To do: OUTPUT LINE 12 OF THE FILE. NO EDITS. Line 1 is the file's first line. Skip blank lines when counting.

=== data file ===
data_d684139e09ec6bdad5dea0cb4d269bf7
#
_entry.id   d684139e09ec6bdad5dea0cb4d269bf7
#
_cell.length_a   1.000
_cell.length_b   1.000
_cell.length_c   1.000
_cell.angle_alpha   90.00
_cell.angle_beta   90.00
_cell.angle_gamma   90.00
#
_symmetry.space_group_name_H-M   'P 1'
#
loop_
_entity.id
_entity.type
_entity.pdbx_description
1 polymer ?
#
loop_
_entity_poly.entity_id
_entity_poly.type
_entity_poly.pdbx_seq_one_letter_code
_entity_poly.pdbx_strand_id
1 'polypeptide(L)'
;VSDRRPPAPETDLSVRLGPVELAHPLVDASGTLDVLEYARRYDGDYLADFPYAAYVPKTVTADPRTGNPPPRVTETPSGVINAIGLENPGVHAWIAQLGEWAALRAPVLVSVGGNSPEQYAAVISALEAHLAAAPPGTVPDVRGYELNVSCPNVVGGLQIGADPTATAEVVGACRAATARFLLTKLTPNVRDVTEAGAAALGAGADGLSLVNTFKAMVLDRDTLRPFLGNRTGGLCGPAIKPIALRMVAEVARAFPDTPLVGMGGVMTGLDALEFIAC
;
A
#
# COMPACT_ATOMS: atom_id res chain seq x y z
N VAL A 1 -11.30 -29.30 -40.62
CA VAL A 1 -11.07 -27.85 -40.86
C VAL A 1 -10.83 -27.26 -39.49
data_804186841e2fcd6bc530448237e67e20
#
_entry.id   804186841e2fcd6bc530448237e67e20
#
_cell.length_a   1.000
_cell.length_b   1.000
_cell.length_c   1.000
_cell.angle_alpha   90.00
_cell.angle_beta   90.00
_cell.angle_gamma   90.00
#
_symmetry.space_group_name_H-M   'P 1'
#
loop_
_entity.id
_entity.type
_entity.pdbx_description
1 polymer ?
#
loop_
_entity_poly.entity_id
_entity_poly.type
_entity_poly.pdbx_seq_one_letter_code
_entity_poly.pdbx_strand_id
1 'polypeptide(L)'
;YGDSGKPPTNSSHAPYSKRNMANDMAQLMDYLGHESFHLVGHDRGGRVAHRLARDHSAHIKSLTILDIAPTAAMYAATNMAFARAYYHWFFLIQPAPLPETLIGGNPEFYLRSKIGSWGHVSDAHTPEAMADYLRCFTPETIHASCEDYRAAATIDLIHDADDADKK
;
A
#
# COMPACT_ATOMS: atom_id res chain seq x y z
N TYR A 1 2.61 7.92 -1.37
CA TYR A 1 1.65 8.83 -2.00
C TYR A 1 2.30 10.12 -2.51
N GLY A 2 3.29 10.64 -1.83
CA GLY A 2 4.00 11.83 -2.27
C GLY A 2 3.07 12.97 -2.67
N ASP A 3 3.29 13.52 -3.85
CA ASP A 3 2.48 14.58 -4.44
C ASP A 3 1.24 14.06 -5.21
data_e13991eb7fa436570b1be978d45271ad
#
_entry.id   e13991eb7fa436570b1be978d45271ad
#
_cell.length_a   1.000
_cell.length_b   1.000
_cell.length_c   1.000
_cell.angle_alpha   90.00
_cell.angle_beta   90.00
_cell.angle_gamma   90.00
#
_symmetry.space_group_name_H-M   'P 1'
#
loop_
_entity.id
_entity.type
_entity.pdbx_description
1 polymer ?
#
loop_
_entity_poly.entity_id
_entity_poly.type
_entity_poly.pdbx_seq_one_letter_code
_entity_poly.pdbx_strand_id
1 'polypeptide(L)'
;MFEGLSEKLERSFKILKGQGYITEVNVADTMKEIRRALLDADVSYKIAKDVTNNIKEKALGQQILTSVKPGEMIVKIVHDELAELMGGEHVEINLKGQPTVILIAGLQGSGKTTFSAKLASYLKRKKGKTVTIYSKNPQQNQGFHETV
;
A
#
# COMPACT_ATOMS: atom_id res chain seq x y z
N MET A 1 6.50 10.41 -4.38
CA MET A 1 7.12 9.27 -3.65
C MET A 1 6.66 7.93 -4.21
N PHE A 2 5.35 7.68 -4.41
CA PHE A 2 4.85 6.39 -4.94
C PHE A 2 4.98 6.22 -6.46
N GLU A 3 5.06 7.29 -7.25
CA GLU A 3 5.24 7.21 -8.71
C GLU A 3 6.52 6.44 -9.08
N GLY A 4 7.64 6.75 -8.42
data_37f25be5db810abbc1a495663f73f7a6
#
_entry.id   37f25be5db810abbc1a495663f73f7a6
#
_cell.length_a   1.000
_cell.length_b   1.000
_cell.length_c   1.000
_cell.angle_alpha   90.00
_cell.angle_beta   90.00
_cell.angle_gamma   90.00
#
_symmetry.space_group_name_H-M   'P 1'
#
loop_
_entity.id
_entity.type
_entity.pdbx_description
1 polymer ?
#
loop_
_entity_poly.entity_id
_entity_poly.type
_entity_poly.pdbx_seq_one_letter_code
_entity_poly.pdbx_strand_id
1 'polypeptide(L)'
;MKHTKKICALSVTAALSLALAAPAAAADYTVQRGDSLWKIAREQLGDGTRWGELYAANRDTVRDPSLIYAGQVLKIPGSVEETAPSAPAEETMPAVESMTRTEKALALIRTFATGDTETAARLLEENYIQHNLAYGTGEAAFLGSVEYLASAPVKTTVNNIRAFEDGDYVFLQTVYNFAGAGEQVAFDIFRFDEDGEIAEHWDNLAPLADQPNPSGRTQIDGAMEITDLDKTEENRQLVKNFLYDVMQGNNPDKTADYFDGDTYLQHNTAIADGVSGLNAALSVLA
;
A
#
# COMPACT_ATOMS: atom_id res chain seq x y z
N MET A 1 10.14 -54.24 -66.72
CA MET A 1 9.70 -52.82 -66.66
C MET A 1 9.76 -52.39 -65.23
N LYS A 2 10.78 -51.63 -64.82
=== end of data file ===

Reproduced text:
_symmetry.space_group_name_H-M   'P 1'